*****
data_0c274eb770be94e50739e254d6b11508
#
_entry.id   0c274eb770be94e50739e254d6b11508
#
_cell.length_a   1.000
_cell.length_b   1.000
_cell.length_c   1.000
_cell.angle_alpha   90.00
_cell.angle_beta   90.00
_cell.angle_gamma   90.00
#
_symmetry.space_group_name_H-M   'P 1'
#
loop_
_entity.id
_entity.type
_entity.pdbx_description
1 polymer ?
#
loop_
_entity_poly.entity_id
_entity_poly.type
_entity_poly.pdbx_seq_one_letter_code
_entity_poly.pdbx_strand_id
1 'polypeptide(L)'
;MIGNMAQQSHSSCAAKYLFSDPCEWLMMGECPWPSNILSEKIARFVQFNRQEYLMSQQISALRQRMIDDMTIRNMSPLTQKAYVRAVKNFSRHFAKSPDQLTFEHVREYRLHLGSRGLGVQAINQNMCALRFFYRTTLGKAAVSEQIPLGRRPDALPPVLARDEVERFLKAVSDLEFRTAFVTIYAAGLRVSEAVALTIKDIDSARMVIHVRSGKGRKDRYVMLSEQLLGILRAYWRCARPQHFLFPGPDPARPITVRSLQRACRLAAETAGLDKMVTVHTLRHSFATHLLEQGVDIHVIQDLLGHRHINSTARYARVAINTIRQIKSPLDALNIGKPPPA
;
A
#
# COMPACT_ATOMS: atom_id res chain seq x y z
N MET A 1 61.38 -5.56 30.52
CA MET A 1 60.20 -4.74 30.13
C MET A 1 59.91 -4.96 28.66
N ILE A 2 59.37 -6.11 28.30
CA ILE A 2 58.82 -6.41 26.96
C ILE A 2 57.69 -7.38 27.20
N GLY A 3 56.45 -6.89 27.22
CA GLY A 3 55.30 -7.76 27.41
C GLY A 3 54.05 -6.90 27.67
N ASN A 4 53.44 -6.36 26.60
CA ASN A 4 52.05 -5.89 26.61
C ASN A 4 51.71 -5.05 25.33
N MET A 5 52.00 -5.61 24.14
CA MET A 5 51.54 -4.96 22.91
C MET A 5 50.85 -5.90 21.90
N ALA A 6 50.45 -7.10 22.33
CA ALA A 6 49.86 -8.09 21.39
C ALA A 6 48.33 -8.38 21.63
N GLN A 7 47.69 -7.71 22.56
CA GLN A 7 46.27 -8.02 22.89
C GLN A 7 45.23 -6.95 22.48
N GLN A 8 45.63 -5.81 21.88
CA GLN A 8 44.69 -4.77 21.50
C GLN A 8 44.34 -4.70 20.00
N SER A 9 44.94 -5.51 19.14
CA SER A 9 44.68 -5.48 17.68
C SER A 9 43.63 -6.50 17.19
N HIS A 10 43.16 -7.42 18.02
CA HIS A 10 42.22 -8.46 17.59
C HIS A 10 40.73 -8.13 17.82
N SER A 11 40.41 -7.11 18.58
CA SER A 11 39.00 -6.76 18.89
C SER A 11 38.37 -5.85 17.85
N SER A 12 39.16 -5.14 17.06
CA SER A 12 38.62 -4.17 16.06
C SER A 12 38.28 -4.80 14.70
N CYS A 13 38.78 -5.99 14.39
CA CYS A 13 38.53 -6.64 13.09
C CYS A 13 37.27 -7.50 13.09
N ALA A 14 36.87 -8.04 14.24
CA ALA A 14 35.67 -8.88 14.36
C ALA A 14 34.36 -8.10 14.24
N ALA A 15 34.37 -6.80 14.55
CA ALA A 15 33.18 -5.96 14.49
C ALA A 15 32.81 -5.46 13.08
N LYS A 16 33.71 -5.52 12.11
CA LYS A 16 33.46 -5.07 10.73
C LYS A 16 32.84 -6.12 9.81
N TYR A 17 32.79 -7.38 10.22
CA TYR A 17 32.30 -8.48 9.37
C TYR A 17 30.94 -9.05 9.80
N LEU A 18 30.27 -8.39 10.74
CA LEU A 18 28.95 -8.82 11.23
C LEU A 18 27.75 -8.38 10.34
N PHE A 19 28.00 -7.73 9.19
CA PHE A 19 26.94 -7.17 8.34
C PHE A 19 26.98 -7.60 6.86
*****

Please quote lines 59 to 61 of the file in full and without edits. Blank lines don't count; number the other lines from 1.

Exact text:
CA HIS A 10 42.22 -8.46 17.59
C HIS A 10 40.73 -8.13 17.82
N SER A 11 40.41 -7.11 18.58